VOMA Quarterly

VOMA Committee Reports

by Lorraine Stutzman-Amstutz and Bruce Kittle, Co-Chairs

VOMA has undergone a significant amount of change over the past year. It feels as if we've moved from the "sleep-deprivation stage" after a birth, into watching the toddler take off and run. We have made a successful transition to our new administrative entity, Restorative Justice Institute, and as of the last VOMA Board election in June, we have increased our Board from eleven to fifteen active and committed board members. Our first meeting together was at the Des Moines Conference last September, where we made the decision to discontinue board meetings on the internet and to empower committees to carry out the work of the Association. We continue to encourage members to join VOMA committees (Committee Chairs are listed after each name under the Board list). We welcome your comments, suggestions and willingness to join committees in setting goals and objectives for the upcoming year. At our 14th annual conference in Des Moines, we explored the theme "Restorative Justice and Community Transformation."  It was exciting to have Kay Pranis and Judge Barry Stuart bring their combined knowledge and experience about restorative justice and community building.  Their presentation challenged all of us to continue to work at transforming our communities and the criminal justice structures we work with through the development of relationships within our communities, rather than through the imposition of power from the structures themselves.  They reminded us to take the structures out into the community, rather than try to get the community to come into the structures. We thank them for their willingness to be with us at the Conference. As a Board and as an organization, we too have been called upon to look at relationships, beginning with ways to be more inclusive of different programmatic models. Our renewed emphasis on inclusiveness has also raised our awareness of the much needed work we have to do in the area of cultural and racial diversity. As we look at our commitment to create change within our communities and criminal justice structures, we must also be committed to including all of the voices represented, including our communities, the criminal justice structures we work in, and our own association as well.  Your suggestions and willingness to help us in determining how VOMA can meet this exciting challenge are welcome. Finally, we thank you for your work in the field of restorative justice and in victim offender mediation.  As board members of VOMA, we truly believe that all of us working together can bring about a change in how our society thinks and responds to crime and conflict.  As an organization and as members of the Board, we are committed to assisting you do that in any way we can.  Please get involved and help us make VOMA the type of organization you want it to be.  And remember, the Board and the organization are here to serve members.  We can't do that if you don't let us know what you need. Call, write or e-mail us.  We look forward to working together with you during 1998.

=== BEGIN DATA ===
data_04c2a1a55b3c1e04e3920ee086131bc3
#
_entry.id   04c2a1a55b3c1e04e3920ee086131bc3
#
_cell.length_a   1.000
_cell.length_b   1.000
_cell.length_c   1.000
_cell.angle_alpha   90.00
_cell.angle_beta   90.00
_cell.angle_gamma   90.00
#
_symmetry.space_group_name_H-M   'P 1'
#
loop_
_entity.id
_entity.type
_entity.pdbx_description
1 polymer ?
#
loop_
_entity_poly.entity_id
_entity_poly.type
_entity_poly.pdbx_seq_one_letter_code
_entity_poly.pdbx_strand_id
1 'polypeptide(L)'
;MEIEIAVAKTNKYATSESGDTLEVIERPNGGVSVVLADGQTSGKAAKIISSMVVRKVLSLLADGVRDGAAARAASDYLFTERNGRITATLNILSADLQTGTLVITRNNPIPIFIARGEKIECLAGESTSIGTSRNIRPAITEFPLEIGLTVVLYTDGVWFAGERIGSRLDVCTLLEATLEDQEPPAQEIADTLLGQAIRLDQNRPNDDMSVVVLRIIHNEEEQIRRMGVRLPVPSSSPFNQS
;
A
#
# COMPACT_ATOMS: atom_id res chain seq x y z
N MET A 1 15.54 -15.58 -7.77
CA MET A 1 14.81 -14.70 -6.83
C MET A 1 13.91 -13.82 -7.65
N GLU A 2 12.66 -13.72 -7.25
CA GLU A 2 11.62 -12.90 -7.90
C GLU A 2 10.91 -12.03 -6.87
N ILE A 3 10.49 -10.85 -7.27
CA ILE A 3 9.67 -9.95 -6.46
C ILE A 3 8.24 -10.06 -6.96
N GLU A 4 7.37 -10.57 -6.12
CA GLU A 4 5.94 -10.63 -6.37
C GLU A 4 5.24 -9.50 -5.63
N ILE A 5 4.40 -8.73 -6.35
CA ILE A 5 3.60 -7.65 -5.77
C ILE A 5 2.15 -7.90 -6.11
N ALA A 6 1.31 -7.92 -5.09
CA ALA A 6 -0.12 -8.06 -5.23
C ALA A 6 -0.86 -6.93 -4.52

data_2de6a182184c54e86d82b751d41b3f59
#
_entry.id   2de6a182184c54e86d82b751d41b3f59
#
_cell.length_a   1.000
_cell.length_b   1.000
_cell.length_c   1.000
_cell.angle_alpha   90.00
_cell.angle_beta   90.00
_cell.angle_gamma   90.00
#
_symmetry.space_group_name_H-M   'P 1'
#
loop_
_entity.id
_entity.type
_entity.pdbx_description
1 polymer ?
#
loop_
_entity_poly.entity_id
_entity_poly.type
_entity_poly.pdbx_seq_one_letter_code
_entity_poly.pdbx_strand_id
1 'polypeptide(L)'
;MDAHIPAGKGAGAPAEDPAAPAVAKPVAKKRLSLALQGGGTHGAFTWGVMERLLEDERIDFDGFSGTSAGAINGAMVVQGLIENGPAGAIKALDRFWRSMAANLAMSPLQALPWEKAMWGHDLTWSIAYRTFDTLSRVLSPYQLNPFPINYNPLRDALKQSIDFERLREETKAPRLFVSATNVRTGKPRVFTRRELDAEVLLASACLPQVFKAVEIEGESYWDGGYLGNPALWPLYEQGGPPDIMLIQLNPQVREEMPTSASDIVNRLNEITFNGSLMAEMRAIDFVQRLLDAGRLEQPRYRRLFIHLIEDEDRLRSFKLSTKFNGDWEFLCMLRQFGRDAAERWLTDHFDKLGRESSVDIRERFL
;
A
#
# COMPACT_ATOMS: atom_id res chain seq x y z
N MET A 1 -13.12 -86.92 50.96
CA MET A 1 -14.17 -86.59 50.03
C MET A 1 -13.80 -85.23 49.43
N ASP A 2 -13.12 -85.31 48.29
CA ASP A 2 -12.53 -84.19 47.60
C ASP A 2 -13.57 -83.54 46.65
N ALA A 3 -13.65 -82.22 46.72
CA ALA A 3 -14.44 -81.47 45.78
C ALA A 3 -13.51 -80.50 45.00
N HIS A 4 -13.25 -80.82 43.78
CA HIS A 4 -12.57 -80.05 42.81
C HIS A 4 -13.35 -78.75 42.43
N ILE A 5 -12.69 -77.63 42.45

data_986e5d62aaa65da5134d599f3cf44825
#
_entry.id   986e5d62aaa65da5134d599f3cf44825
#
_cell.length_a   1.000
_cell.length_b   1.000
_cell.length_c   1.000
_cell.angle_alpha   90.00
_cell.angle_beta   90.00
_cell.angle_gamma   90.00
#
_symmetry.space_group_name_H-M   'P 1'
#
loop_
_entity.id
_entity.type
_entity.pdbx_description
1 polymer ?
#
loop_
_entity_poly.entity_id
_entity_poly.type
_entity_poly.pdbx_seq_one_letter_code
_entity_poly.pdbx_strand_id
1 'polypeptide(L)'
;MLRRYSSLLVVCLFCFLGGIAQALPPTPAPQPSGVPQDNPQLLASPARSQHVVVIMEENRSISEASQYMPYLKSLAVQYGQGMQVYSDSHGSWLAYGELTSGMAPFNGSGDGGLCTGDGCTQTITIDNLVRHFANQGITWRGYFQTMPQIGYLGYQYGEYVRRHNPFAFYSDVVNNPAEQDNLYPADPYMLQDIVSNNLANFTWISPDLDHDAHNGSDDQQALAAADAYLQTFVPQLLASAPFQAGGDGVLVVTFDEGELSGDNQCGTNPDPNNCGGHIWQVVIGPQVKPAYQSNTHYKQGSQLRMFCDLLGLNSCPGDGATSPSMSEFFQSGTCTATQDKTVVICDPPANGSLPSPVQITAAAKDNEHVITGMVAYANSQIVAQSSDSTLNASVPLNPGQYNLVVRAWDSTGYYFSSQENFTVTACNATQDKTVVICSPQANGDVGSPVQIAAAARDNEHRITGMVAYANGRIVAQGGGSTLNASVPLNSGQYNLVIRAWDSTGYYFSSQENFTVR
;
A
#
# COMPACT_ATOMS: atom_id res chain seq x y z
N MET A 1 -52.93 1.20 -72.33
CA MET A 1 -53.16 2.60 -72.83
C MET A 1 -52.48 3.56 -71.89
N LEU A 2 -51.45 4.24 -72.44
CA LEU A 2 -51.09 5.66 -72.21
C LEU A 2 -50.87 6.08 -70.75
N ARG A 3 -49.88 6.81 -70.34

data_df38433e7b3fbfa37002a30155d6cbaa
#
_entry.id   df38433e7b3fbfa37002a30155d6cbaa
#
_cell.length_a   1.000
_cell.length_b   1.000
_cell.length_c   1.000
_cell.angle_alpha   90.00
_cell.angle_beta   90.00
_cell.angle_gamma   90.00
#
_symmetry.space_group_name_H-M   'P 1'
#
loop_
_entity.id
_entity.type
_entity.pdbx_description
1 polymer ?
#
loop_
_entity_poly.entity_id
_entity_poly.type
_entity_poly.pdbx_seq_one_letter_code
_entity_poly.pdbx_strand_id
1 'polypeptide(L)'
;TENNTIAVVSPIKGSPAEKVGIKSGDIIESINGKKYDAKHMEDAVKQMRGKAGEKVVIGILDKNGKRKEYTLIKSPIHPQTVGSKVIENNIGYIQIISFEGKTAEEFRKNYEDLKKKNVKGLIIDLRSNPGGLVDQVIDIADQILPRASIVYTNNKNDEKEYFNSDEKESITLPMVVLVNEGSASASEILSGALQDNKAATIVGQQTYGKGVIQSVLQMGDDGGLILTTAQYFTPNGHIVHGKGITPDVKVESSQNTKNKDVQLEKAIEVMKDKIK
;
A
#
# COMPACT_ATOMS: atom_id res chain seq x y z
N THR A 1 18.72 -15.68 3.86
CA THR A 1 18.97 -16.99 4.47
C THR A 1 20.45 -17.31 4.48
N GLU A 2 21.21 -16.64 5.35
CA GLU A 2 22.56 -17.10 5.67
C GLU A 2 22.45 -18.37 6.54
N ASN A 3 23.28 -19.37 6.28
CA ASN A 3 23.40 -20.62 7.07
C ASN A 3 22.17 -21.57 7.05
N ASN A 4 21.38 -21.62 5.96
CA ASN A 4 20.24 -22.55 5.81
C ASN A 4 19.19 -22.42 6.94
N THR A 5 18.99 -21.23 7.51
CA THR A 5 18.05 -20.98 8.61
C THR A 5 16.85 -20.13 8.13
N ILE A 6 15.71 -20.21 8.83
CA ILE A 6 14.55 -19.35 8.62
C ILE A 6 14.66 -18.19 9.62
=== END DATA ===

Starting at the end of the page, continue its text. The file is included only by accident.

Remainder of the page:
by Marty Price and Kathy Hall

The Conference Program and Site Committee are pleased to announce that the 15th Annual VOMA Training Institute and Conference will be held in Tucson, Arizona, at the Holiday Inn City Center, from Tuesday, September 15 through Saturday, September 19th. Mark these important dates on your calendars now!
The theme of the Training Institute and Conference will be "Innovative Practices in Restorative Justice and Victim-Offender Mediation." The Institute and Conference will seek to stimulate discussion and the sharing of experience around these questions:
-What innovative practices in victim-offender mediation are being used; how do they work and how well do they work?
-What other innovative practices and programs of Restorative Justice are being used; how do they work and how well do they work?
-How can we determine whether programs that are being labeled "Restorative Justice," are truly restorative?
-What is the importance of community involvement and how can it be achieved?
-What standards and guidelines are needed to assure that Restorative Justice programs will provide their services competently and ethically?
As in past years, there will be a three-day Training Institute, followed by two days of Conference workshops. As always, a five-day "beginning track" will address the needs of those who come to learn the basics of victim-offender mediation and restorative justice-how to mediate juvenile offenses/criminal cases and how to set up and run a victim-offender mediation program.
For the first time, this year, as a part of our "Innovative Practices" theme, we will be offering a Training and Conference "track" devoted to the mediation of severely violent crimes. Other "tracks" will focus on a variety of intermediate and advanced issues.
Watch for more details in upcoming issues of the VOMA Quarterly and in the Training Institute and Conference brochure.